I am curious what the derivation for the expectation of the maximum of two jointly normal random variables $X$ and $Y$ with correlation coefficient $\rho$.

I could start with the following but the absolute value sign under expectation doesn't look like a walk in the park:

$\mathbb{E}\left[\text{max}(X,Y)\right] = \mathbb{E}\left[\frac{X+Y}{2}+\frac{|X-Y|}{2}\right] = \ ...$

  • 4
    $\begingroup$ The distribution of $\max(X,Y)$ (for $X$ and $Y$ with equal variances and equal means) is given at stats.stackexchange.com/questions/139072. From that you can compute the expectation (it looks like numerical methods have to be used). The general problem (for arbitrary variances and means) looks difficult: do you need a solution in that case? $\endgroup$ – whuber Apr 7 '16 at 20:58
  • $\begingroup$ What i had in mind was the general problem.. $\endgroup$ – ambushed Apr 7 '16 at 21:05
  • $\begingroup$ It looks like this question has been asked before. Appologies. $\endgroup$ – ambushed Apr 7 '16 at 21:31
  • $\begingroup$ I'm not sure of that: I could not find an exact duplicate. The link in my comment was found after conducting three or four keyword searches of this site and inspecting several likely threads; it's the closest I could come. The link you found concerns the maximum of independent normal variables and its answer relies fundamentally on that assumption. $\endgroup$ – whuber Apr 7 '16 at 21:42
  • $\begingroup$ Indeed, you are right! $\endgroup$ – ambushed Apr 7 '16 at 21:50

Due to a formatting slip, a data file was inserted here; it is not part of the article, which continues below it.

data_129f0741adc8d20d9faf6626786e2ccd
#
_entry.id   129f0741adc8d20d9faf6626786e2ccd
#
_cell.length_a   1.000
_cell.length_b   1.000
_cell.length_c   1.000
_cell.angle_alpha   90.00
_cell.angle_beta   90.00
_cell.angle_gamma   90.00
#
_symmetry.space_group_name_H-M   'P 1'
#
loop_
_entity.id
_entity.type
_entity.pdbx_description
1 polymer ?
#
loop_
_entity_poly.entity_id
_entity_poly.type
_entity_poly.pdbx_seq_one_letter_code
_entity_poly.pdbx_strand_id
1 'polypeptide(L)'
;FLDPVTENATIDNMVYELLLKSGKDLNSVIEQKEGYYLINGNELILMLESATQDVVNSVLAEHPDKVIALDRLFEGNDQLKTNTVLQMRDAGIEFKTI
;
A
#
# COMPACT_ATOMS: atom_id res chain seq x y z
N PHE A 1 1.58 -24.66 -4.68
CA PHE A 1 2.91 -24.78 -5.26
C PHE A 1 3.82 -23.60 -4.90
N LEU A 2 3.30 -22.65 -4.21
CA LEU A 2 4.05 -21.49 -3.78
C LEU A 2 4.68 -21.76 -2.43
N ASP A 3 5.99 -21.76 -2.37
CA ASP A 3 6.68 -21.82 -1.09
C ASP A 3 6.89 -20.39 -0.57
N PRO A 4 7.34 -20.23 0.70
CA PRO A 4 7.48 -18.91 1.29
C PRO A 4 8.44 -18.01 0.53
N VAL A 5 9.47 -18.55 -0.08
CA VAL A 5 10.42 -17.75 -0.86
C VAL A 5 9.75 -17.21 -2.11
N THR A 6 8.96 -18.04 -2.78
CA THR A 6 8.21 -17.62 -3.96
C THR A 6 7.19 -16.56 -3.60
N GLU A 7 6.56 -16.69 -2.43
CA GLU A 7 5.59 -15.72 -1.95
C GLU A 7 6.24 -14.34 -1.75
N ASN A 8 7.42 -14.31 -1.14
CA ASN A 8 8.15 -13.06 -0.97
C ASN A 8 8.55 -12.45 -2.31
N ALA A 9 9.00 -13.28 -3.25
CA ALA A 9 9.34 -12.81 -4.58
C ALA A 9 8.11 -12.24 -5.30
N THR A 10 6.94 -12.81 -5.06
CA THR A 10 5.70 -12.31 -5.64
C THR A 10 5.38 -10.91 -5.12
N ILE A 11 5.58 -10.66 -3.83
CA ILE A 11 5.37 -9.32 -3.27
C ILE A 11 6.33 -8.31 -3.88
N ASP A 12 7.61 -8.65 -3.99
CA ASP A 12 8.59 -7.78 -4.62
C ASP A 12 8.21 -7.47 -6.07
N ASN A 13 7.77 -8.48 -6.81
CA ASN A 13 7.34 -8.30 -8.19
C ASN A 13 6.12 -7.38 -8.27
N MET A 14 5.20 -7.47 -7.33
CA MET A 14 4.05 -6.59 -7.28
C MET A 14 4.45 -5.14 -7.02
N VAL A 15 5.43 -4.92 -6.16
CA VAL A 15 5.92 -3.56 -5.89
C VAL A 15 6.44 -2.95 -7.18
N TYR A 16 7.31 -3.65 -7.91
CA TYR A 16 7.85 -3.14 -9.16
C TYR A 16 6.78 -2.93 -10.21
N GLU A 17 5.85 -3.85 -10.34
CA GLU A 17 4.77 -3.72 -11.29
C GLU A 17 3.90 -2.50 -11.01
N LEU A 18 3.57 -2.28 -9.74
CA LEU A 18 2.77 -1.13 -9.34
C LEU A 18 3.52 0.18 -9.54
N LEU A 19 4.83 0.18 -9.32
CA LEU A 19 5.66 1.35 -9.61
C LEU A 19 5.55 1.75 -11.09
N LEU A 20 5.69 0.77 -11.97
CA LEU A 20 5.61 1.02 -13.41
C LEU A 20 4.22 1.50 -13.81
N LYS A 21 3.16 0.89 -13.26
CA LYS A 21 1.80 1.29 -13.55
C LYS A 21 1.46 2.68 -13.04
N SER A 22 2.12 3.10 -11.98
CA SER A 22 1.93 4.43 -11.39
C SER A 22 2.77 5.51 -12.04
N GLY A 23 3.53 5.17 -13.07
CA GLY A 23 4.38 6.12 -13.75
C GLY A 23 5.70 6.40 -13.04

The solution is contained in the paper https://www.gwern.net/docs/conscientiousness/2008-nadarajah.pdf cited by @Lucas in his answer at Distribution of the maximum of two correlated normal variables

I will give the answer here, maybe I come back to add a proof ... Let $(X_1,X_2)$ be a bivariate random vector with a binormal distribution, with means $\mu_1, \mu_2$, standard deviations $\sigma_1, \sigma_2$ and correlation coefficient $\rho$. Then $X=\max(X_1, X_2)$ has probability density function $f(x) = f_1(-x)+f_2(-x)$ where $$ f_1(x)= \frac1{\sigma_1}\phi(\frac{x+\mu_1}{\sigma_1})\cdot \Phi\left( \frac{\rho(x+\mu_1)}{\sigma_1\sqrt{1-\rho^2}}-\frac{x+\mu_2}{\sigma_2\sqrt{1-\rho^2}} \right) \\ f_2(x)= \frac1{\sigma_2}\phi(\frac{x+\mu_2}{\sigma_2})\cdot \Phi\left( \frac{\rho(x+\mu_2)}{\sigma_2\sqrt{1-\rho^2}}-\frac{x+\mu_1}{\sigma_1\sqrt{1-\rho^2}} \right) $$ where $\phi, \Phi$ are the density and cumulative distribution function of the standard normal.

This paper also gives an exact expression for the expectation: $$ \DeclareMathOperator{\E}{\mathbb{E}} \E X = \mu_1 \Phi\left( \frac{\mu_1-\mu_2}{\theta} \right) + \mu_2 \Phi\left( \frac{\mu_2-\mu_1}{\theta} \right) + \theta \phi\left( \frac{\mu_1-\mu_2}{\theta} \right) $$ where $\theta = \sqrt{\sigma_1^2 +\sigma_2^2 - 2\rho\sigma_1\sigma_2}$. (the paper contains more, like the variance and moment generating functions).


About the distribution |X-Y|, the Folded normal distribution may be helpful.

  • $\begingroup$ This doesn't seem to answer the question $\endgroup$ – kjetil b halvorsen Nov 17 '18 at 6:37

Your Answer

By clicking “Post Your Answer”, you agree to our terms of service, privacy policy and cookie policy

Not the answer you're looking for? Browse other questions tagged or ask your own question.